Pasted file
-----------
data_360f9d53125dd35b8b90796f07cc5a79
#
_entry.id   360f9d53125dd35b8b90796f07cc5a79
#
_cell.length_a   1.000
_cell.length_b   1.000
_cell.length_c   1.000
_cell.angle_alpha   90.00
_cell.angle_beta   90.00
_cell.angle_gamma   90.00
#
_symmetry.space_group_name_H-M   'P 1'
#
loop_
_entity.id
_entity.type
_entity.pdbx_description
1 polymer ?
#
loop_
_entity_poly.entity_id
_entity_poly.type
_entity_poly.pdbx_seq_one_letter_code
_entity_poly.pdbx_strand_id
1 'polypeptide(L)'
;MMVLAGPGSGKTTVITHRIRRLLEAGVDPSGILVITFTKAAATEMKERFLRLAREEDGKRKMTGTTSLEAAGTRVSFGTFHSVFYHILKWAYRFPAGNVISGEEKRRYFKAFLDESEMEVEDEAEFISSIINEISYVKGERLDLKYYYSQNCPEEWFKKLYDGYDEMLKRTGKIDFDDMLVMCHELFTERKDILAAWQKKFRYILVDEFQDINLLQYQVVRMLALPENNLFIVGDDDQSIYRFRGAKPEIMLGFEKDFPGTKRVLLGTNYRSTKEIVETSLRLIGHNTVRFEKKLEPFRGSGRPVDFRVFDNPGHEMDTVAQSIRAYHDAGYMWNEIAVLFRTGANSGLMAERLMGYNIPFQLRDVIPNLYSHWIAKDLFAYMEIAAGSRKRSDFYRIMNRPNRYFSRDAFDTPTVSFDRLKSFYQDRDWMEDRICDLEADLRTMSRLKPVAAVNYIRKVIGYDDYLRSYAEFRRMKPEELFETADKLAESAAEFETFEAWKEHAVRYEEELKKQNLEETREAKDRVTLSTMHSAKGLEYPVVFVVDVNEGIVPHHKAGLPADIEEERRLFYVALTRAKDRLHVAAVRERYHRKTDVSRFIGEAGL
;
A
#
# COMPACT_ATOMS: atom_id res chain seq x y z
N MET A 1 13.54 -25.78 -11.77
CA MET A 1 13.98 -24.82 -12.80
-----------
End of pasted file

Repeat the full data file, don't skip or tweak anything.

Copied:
data_360f9d53125dd35b8b90796f07cc5a79
#
_entry.id   360f9d53125dd35b8b90796f07cc5a79
#
_cell.length_a   1.000
_cell.length_b   1.000
_cell.length_c   1.000
_cell.angle_alpha   90.00
_cell.angle_beta   90.00
_cell.angle_gamma   90.00
#
_symmetry.space_group_name_H-M   'P 1'
#
loop_
_entity.id
_entity.type
_entity.pdbx_description
1 polymer ?
#
loop_
_entity_poly.entity_id
_entity_poly.type
_entity_poly.pdbx_seq_one_letter_code
_entity_poly.pdbx_strand_id
1 'polypeptide(L)'
;MMVLAGPGSGKTTVITHRIRRLLEAGVDPSGILVITFTKAAATEMKERFLRLAREEDGKRKMTGTTSLEAAGTRVSFGTFHSVFYHILKWAYRFPAGNVISGEEKRRYFKAFLDESEMEVEDEAEFISSIINEISYVKGERLDLKYYYSQNCPEEWFKKLYDGYDEMLKRTGKIDFDDMLVMCHELFTERKDILAAWQKKFRYILVDEFQDINLLQYQVVRMLALPENNLFIVGDDDQSIYRFRGAKPEIMLGFEKDFPGTKRVLLGTNYRSTKEIVETSLRLIGHNTVRFEKKLEPFRGSGRPVDFRVFDNPGHEMDTVAQSIRAYHDAGYMWNEIAVLFRTGANSGLMAERLMGYNIPFQLRDVIPNLYSHWIAKDLFAYMEIAAGSRKRSDFYRIMNRPNRYFSRDAFDTPTVSFDRLKSFYQDRDWMEDRICDLEADLRTMSRLKPVAAVNYIRKVIGYDDYLRSYAEFRRMKPEELFETADKLAESAAEFETFEAWKEHAVRYEEELKKQNLEETREAKDRVTLSTMHSAKGLEYPVVFVVDVNEGIVPHHKAGLPADIEEERRLFYVALTRAKDRLHVAAVRERYHRKTDVSRFIGEAGL
;
A
#
# COMPACT_ATOMS: atom_id res chain seq x y z
N MET A 1 13.54 -25.78 -11.77
CA MET A 1 13.98 -24.82 -12.80